Treating Obesity with a Novel Hand-Held Device, Computer Software Program, and Internet Technology in Primary Care: The Smart Motivational Trial

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Patient Education and Counseling

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The purpose of this study was to evaluate the short-term motivational effect of a technology-based weight reduction program for obese adults.


One hundred and eleven obese (37.0 ± 5.8 kg/m2) middle aged (45.5 ± 10.8 years) adults (62% female) were randomly assigned to a usual care or experimental (SMART: self-monitoring and resting metabolic rate technology) group. The usual care group received a standard nutritional program in accordance to national guidelines. All participants received a comprehensive weight management program consisting of motivational interviewing (MI) sessions and automated e-mail behavioral newsletters. Bodyweight, arterial blood pressure, and psychobehavioral constructs were assessed over 12 weeks.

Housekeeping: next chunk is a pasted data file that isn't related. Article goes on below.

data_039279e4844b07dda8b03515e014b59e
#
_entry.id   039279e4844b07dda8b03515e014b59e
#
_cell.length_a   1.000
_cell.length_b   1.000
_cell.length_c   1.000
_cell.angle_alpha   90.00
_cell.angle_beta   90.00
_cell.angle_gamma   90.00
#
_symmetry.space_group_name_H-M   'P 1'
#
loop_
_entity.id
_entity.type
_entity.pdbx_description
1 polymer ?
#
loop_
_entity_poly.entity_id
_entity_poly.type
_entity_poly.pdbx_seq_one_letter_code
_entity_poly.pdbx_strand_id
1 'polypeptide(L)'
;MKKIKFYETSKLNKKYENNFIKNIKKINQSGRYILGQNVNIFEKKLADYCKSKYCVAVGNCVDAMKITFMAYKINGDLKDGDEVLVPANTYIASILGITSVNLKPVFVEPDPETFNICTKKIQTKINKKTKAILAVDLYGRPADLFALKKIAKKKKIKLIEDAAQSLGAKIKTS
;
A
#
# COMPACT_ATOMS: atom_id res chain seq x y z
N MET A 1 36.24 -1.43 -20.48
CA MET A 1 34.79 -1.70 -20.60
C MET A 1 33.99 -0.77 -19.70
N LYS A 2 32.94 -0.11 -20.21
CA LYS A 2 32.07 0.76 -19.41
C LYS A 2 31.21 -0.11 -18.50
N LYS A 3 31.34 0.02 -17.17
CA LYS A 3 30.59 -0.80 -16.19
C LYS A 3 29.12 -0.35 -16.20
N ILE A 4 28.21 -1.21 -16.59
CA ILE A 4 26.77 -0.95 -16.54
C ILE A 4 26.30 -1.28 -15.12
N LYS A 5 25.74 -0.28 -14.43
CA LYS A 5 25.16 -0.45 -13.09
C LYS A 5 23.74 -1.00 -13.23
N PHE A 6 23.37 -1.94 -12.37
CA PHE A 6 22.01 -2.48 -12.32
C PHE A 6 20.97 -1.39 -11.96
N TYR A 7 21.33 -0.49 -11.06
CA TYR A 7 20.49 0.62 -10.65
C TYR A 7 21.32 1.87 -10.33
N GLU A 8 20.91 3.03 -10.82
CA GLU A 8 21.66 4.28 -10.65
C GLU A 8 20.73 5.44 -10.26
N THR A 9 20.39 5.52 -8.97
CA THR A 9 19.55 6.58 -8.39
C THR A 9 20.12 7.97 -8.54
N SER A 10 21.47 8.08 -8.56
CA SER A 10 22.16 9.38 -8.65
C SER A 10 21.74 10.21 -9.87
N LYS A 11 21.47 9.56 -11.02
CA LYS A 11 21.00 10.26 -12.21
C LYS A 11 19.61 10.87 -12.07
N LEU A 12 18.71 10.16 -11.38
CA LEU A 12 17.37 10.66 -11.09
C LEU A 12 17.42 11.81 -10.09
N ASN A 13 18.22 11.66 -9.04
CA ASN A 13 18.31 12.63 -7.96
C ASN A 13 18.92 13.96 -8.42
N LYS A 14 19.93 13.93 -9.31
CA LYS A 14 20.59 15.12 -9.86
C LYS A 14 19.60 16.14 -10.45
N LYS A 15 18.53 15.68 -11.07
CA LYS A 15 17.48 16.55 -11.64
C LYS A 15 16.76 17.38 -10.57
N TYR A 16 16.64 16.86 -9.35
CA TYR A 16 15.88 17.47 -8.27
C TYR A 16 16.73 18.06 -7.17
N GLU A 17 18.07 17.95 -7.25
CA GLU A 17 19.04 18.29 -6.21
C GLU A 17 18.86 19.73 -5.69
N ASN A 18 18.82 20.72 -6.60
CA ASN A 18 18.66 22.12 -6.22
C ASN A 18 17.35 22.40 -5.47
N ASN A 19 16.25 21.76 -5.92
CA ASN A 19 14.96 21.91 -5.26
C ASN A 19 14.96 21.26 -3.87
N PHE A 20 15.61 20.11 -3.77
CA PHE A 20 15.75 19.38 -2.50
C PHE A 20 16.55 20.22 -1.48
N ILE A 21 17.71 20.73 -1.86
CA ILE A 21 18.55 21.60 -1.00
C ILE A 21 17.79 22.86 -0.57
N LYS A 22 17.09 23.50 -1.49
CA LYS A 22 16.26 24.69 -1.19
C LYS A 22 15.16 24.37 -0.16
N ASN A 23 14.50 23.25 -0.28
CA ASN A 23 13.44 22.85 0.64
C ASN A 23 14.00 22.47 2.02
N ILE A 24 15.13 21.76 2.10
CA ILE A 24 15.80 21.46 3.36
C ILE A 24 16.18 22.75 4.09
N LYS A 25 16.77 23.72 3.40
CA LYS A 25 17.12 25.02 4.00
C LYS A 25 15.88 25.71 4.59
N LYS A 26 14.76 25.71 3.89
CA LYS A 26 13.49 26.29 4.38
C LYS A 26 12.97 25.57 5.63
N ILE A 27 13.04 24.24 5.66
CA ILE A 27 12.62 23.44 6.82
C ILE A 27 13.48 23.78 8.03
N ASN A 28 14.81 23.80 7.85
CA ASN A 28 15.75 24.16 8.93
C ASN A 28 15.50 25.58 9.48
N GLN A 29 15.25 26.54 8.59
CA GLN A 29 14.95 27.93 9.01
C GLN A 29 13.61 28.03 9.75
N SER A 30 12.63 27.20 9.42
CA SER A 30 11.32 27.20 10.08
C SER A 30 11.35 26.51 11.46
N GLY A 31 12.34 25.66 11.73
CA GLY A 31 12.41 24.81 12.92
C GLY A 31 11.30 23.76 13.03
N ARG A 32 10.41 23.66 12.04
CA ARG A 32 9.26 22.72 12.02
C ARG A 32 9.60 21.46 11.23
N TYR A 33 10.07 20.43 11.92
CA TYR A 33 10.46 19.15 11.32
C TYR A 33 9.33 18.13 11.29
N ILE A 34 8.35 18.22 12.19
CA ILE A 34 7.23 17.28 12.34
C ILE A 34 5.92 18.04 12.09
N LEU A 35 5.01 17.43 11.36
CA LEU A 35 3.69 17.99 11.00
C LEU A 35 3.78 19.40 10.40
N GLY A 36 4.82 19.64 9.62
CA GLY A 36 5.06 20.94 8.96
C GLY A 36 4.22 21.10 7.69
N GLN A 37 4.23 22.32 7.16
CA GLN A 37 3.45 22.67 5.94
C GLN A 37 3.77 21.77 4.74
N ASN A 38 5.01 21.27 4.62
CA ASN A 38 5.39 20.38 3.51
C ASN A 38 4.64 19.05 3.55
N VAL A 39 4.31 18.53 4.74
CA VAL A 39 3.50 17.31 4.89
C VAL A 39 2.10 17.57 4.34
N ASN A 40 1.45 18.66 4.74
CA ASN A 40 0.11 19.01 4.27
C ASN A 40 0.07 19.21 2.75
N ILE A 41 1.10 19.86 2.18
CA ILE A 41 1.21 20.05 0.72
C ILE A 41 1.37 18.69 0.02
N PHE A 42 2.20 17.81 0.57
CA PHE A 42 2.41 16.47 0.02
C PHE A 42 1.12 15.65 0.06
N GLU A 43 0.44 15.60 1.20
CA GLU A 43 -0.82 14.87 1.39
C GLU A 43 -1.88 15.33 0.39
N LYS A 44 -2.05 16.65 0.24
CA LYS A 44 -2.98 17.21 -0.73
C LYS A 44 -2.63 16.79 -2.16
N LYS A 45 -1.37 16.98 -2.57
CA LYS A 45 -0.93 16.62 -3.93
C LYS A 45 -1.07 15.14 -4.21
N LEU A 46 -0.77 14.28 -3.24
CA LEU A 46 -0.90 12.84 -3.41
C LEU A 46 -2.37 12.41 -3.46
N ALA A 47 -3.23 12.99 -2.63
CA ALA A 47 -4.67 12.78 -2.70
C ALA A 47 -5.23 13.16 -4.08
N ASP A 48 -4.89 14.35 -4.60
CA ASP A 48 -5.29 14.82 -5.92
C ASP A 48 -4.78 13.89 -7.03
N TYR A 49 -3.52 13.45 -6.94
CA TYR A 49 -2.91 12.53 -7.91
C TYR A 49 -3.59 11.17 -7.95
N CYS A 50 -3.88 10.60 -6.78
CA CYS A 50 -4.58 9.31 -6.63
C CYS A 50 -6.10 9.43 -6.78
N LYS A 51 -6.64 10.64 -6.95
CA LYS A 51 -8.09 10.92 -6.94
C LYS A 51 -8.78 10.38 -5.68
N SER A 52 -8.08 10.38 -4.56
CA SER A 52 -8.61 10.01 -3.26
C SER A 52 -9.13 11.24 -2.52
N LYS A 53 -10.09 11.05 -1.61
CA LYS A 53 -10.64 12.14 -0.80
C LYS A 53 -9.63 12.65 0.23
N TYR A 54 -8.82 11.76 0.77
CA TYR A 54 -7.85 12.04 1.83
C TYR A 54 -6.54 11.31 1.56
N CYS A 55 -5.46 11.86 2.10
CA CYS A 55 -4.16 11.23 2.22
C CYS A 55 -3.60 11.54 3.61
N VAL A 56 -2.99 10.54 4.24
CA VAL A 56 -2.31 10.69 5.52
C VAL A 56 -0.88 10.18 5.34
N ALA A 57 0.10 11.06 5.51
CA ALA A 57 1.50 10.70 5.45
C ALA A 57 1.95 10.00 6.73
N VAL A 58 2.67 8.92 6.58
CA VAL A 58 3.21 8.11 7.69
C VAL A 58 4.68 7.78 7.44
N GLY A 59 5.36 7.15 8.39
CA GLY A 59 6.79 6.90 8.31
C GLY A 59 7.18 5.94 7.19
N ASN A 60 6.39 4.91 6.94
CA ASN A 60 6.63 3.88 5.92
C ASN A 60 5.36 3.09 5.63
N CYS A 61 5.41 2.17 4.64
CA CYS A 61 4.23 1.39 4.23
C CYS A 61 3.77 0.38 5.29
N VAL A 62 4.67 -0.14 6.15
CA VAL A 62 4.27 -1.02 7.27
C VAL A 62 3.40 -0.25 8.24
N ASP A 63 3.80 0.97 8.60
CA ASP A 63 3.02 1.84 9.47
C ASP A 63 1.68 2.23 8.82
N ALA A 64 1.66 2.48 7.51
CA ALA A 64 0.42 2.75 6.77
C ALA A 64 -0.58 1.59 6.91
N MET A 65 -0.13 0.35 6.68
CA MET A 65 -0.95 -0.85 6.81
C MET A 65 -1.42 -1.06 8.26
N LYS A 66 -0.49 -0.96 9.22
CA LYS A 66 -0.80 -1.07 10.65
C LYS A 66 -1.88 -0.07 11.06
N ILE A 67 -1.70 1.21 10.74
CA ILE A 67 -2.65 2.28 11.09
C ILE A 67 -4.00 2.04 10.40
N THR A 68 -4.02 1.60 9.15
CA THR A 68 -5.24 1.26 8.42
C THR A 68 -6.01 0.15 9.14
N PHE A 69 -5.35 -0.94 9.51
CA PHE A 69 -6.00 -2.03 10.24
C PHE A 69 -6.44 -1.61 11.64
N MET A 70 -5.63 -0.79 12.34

Completer analysis (n = 80) indicated a significant improvement in bodyweight (−3.9%), systolic arterial pressure (−4 mmHg), and all motivational constructs following the 12-week study (p ≤ .05). However, there were no significant differences between groups at any time period.


Based on these data, a 12-week comprehensive weight reduction program consisting of MI and automated e-mail behavioral newsletters with or without SMART is efficacious in treating obese adults.

Practice implications

Although both treatment programs were equally effective, clinicians should consider a treatment program that meets the need of the patient. This study was registered at ClinicalTrails.gov NCT00750022.